INTRODUCTION

Cost-efficient electric transmission planning, development and operations are vital for grid reliability and economic development. Investor-owned utilities (IOUs) have access to ample capital and spend about $20-25 billion per year on transmission in the United States. However, billions of dollars are misallocated annually, which erodes net benefits to consumers and suppresses the development of cleaner and lower-cost energy generation. The problem rests squarely on a regulatory system that is outdated and structurally flawed.

Investor-owned transmission utilities operate under cost-of-service regulation. Doing so provides IOUs assurances of investment cost recovery and above-market equity returns paid for by captive customers under rules established by the Federal Energy Regulatory Commission (FERC). This regulatory model creates a financial incentive to increase capital expenditures excessively, which places the interests of utilities at odds with the goal of serving their captive customers in the most cost-effective and reliable manner. The bias in favor of inflated capital investment has long been known as the “Averch-Johnson effect.”

Regulatory mechanisms achieve economic discipline either by facilitating robust competition or through strict cost-of-service oversight. FERC transmission regulation hardly does either, instead layering an incomplete competitive framework over an incomplete cost-of-service structure. This lets incumbent utilities control planning terms and avoid competitive solicitation requirements by exploiting exemptions. FERC grants utilities a presumption of prudence in order to make the agency’s case load more manageable, and cost recovery is rarely denied on prudence grounds.

The flawed regulatory structure results in a severe lack of economic discipline, evidenced by incumbent utilities overspending on less efficient transmission projects while underinvesting in newer, more efficient technologies. For example, utilities flock to local reliability upgrades that they can unilaterally implement with little regulatory oversight. This often comes at the expense of transmission projects that could bring lower-cost resources from outside a utility’s footprint or that improve the efficiency of the existing system at a fraction of the cost of traditional projects.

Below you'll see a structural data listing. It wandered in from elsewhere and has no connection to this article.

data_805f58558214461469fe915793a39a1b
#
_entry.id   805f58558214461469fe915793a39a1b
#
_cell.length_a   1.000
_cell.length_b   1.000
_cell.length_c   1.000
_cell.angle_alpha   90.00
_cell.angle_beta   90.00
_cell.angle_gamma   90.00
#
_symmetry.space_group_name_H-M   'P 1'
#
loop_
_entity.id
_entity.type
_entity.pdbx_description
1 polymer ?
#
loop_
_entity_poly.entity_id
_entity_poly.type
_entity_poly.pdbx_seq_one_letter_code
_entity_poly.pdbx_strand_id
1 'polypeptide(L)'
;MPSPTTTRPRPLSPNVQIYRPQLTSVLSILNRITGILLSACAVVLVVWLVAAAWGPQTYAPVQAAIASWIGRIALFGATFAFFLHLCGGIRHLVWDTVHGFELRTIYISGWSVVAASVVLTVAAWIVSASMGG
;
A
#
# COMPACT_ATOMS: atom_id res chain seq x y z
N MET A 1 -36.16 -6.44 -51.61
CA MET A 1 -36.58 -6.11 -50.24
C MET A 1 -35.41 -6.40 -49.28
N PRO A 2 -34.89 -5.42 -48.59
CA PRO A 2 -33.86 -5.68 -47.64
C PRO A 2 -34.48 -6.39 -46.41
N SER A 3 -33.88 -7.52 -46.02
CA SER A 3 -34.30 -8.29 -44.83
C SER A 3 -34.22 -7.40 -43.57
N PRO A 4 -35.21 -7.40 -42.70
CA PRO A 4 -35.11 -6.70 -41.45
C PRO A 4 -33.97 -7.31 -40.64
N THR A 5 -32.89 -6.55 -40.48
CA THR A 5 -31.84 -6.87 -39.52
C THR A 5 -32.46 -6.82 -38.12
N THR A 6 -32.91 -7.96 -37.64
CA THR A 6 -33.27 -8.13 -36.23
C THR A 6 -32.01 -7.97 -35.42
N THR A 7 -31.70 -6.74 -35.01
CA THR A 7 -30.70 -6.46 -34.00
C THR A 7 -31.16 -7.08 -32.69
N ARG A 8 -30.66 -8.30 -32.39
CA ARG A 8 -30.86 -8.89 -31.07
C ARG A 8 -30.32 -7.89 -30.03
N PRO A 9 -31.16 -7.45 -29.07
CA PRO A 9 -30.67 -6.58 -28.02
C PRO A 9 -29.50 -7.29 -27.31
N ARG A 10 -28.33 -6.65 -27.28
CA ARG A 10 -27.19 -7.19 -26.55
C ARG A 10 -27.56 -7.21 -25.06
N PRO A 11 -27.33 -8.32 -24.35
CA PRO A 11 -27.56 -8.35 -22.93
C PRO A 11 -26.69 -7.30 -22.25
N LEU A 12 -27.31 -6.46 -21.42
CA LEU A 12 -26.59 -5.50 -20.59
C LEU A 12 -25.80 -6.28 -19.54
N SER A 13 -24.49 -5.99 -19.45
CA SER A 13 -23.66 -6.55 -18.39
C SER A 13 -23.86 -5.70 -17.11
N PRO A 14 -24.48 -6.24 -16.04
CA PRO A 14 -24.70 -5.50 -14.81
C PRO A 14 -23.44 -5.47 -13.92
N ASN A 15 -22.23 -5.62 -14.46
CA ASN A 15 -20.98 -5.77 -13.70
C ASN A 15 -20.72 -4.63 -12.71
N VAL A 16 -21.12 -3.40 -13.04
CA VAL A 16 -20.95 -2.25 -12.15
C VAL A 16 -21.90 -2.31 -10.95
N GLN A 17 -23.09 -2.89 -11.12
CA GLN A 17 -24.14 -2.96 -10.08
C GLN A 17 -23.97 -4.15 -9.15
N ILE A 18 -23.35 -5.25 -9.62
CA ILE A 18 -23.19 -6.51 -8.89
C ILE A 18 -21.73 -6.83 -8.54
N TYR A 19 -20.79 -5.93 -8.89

The incentive problem is particularly acute with utilities that own both generation and transmission because they can advantage their own power plants and raise power prices by underbuilding transmission that would enable competing generators to reach their consumers. Beyond costs, this bias toward building local power plants over upgrading or building new transmission can have disastrous reliability consequences, as illustrated recently by Hurricane Ida. Entergy New Orleans obstructed transmission that could import more power from other utilities and instead only offered its regulators a power plant to ensure reliability in its footprint. During Hurricane Ida, all of New Orleans’ neglected transmission lines failed and the power plant took days to come back online.

Fixing regulatory defects is technically complex, time-consuming and fraught with the risk of rare but cascading outages that could be career-ending for public officials and reliability entities. There will always be information asymmetry in favor of utilities, and thus most regulators and stakeholders are ill-equipped to hold them accountable. Opposing the utilities can be resource intensive and, in the extreme, can cost decision makers political reappointments.

Nevertheless, a rare opportunity to remedy regulatory flaws has emerged. After years of experience and building records on the shortcomings of its transmission policies, FERC recently opened multiple transmission reform proceedings. If done well, reforms could yield tens to hundreds of billions in customer savings and avoid billions of metric tons of emissions.

Press Release: A new agenda for FERC: outlining priorities for electric transmission reform

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